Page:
In Support of Shailja Patel: A Call to Grief for Caroline Mutoko

Why was the world I know, a part of which I have dedicated my life and breath, a world that Shailja Patel is persistently interested in changing indifferent when she cried that her body was assaulted? Why is my voice where it is? What happened at PEN Kenya and PEN International that nobody would answer letters regarding a member saying that she has been assaulted by a member? Why was the PEN Kenya President unable to answer a single letter from a former concerned member on the matter?

Is silence and simply no answer to letters that seek to inform or find out ways of dealing with these matters to be shelved in silence? Surely not. Does it make sense to applaud a Snowden and then do this? Why then, are we defending, or why am I defending freedom of expression on local and international podia? Do organisations not breathe with their former parts or members? Not that anybody would have said guilty as charged immediately, we were prepared to wait. But not to silence a voice that expresses pain of assault.

We know how to wait for court cases police and all. But this immediate mistrust of the victim who cries and support of those whom we know is questionable. How do we treat women who voice out abuse? How much are we hiding? If we are indifferent? Do we then have any moral authority to defend anybody against any oppressive regime? Any prisoner? Why did we not have a policy in place, not for condemning but at least for listening with openness to one who cries foul?

I had to assess all my voicing and I have retreated into silence and deep self-examination for going this way, nothing can hold. Not our work, not our word, not our cohesion against the oppression of women or anybody. The first oppression of expression in the body of a woman, begins with the restriction of her body, in abuse, in mutilation of any form, in those dos and don’ts that make her think from childhood, that she had to keep silent because if she speaks out, everyone will ridicule her, not listen or call upon friends to laugh and question. Taunt. Whereas from law all we ask of is justice, from society we must ask, especially for women, for an urgent response to their first reaction to abuse whether we think it is real or imagined.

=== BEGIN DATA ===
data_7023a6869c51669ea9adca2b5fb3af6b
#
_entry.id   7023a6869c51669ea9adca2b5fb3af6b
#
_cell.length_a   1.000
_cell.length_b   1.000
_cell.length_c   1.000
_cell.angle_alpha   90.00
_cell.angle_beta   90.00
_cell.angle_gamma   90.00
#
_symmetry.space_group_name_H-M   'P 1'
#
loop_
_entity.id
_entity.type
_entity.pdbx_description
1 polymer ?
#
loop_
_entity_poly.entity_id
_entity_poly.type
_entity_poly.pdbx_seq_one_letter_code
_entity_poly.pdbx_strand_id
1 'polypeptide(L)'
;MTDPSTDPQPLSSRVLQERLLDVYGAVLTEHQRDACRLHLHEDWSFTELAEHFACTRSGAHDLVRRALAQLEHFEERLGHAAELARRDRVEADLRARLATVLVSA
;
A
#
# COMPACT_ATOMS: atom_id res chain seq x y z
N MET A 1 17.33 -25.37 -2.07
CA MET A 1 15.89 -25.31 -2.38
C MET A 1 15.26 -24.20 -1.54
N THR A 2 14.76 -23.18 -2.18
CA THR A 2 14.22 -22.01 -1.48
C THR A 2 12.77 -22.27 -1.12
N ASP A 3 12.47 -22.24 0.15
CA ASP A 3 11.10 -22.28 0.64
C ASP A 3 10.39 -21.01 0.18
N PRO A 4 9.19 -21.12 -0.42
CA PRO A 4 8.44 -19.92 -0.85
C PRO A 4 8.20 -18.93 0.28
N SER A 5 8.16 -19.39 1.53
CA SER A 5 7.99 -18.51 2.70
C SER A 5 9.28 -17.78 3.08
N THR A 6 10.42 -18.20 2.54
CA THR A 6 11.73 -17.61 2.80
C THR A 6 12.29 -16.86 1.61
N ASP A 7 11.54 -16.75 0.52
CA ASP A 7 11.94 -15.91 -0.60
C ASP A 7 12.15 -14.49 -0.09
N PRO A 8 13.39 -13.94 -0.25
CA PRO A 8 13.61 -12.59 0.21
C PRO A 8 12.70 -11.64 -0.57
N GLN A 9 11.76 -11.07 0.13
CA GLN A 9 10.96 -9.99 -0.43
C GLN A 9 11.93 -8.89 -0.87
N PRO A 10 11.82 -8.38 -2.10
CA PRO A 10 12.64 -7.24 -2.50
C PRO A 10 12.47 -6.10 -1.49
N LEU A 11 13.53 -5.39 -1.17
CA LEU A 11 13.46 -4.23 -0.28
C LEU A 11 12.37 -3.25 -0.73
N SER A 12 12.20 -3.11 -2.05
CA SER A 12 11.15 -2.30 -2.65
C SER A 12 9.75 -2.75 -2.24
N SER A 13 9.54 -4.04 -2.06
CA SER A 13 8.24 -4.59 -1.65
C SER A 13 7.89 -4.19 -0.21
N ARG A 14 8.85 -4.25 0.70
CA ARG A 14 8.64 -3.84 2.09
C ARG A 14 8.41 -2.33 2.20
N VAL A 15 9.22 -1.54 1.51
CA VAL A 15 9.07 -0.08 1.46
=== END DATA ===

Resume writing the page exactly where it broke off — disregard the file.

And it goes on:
The fact that we want to believe they only imagined is far outweighed by experience which shows most women will not speak out. The fact that we are quick to believe that women only, or often, imagine abuse speaks volumes about our own indifference and understanding of power relations. A measure of the health of our society is in how we reach out to the vulnerable, a standard measure of our civility. Nobody can convince me today, no matter the seeming loudness of activist women and of feminists that women have passed the threshold of being considered non vulnerable. Not in their own families, not at war time. Not in globalisation or big business success, not in the simple market places or rural zones, not in the cities.

This matter as in the matter of all rights is one for the gentleness of eternal vigilance, we need people who hold the candle that burns or the tiny wick in a koroboi, little lamp, waiting for the return of a daughter at night, always with thoughts about her security and integrity. Ever listening deeply, carefully, before waving away even wavering thoughts said in stuttering words.

Aya de Leon

mutokoFeminists are often characterized as angry, but underneath it all, we’re heartbroken. Our hearts break every day for the brutal mistreatment of women and girls. We weep for the lives lost, bones shattered, spirits crushed. Those of us who are black women mourn often. We wail for the unsolved murder of two sex workers in Florida, hog tied and dumped by the side of the road like trash. We sob for the black woman who bested not one but three young male rappers at a new years eve party, and what should have been her victory became her lynching. We grieve for women’s losses and for the indifference the world shows to our losses, and the policies and institutions that pay lip service to concern about us, but consistently allow, reinforce, support, or exploit the brutality against us.

Recently, in this blog series, I have been grieving the…

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